The mention of "telly" and "takeaways" in the preceding sections are examples of the Briticism the American viewer with have to figure out during this show. These are of course the British ways of referring to TV and take out foods.
The most important Briticism to note is that the weights of the unhealthy eaters is usually given in "stone." I had to look this one up. A stone is equal to 14 pounds. So when it is said the person weighs say 17 stone, that is 238 pounds.
Also commonly mentioned on the show are foods I have never heard of. But it can usually be figured out from the context if these are referring to healthy or unhealthy foods.
Other Briticisms pop up from time to time, but they can also usually be figured out. But two Briticisms are important for the second gimmick used to drive home how unhealthy the person's diet really is. They are "loo" and "pooh" (toilet and poop, respectively).
Checking the Pooh/ Farts/ Blood Tests
On her first visit to the person's home, Gillian always tells the person to, "Go the loo and give me a sample of your pooh." The reason for this is a person's stools can be an important indicator of their health. And what you eat directly affects the make-up and smell of the stools.
One thing Gillian is looking for is undigested food in the stools, which she usually finds in the unhealthy eater's stools. This shows the person is eating too fast and thus not chewing their food sufficiently, eating too much, and/ or eating hard to digest foods, like fried foods.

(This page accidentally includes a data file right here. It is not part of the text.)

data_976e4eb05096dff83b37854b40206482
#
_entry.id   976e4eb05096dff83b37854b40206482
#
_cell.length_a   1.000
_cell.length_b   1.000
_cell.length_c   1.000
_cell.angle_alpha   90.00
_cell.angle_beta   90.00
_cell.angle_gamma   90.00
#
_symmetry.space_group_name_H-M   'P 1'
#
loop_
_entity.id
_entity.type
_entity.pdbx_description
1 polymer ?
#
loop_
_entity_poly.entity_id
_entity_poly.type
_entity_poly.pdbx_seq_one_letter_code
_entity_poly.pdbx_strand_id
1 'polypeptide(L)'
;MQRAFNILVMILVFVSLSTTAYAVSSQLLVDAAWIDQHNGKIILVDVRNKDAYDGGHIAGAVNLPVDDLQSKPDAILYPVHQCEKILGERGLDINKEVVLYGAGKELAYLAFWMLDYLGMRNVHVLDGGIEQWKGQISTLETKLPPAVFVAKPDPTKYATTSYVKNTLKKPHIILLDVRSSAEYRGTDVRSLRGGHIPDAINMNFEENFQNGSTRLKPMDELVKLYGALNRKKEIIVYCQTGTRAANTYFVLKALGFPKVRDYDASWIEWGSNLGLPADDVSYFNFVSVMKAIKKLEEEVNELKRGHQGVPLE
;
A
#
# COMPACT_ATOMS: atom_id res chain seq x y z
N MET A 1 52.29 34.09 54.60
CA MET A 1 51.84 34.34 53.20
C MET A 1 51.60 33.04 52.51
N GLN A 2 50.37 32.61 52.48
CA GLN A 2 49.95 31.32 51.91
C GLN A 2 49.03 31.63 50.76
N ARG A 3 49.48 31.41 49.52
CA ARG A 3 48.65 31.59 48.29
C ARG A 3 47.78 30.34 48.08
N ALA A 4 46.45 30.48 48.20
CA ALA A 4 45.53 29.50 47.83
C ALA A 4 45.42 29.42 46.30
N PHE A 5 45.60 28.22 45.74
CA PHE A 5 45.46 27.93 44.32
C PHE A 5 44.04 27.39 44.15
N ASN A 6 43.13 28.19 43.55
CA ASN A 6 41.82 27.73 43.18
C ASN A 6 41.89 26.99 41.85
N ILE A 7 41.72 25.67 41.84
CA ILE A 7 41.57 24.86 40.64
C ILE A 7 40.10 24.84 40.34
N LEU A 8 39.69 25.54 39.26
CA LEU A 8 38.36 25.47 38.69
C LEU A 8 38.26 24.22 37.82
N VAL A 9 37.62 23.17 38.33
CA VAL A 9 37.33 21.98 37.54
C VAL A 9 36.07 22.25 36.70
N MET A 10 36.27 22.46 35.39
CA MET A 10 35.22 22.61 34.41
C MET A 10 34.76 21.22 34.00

Also very telling is the smell of the stools. If it stinks excessively as it usually does for the unhealthy eaters, it's an indication the stools have been "fermenting" in the intestines for too long of a time. This means there is too slow of a transit time.
Optimal digestion includes optimal intestinal transit time—the average time food takes to go through (transit) your body. Healthy intestines contract about 12 times a minute, which propels food in its digestive journey. This should optimally add up to 24 to 30 hours from mouth to rectum (Berkson, p.12).
The cause of slow transit times is usually lack of fiber in the diet. Lack of fiber can also lead to insufficient volume of the stools. One 18 year old woman who ate 16 take-away burgers a week only produced one very small stool. Gillian explained to her, "All of that saturated fat you are eating is clogged up inside of you."
Gillian also explained in one episode, "When use the loo, there should be just a mild odor that dissipates within five minutes." If it smells any more than that, it is a sign of improper digestion and an unhealthy diet.
The look of the stools is also important:
Good digestion should result in stools that are large, round, medium to dark brown, do not float, are not bubbly, are somewhat soft and mushy, and do not frequently exhibit undigested food. You should not need to strain. Passing stools should not hurt or burn, nor should they have a noxious odor (Berkson, p.12).
As this quote indicates, the ease of elimination is also important. The frequency is important as well. "You should eliminate at least once a day" (Berkson, p.12; italics in original). But some of the unhealthy eaters report only having a bowel movement a couple of times a week, and they usually report it is very difficult to go. One lady even said, "I hate using the loo as it hurts and stinks too much." However, going too often is not good either, such as one guy who said he went 10 times a day.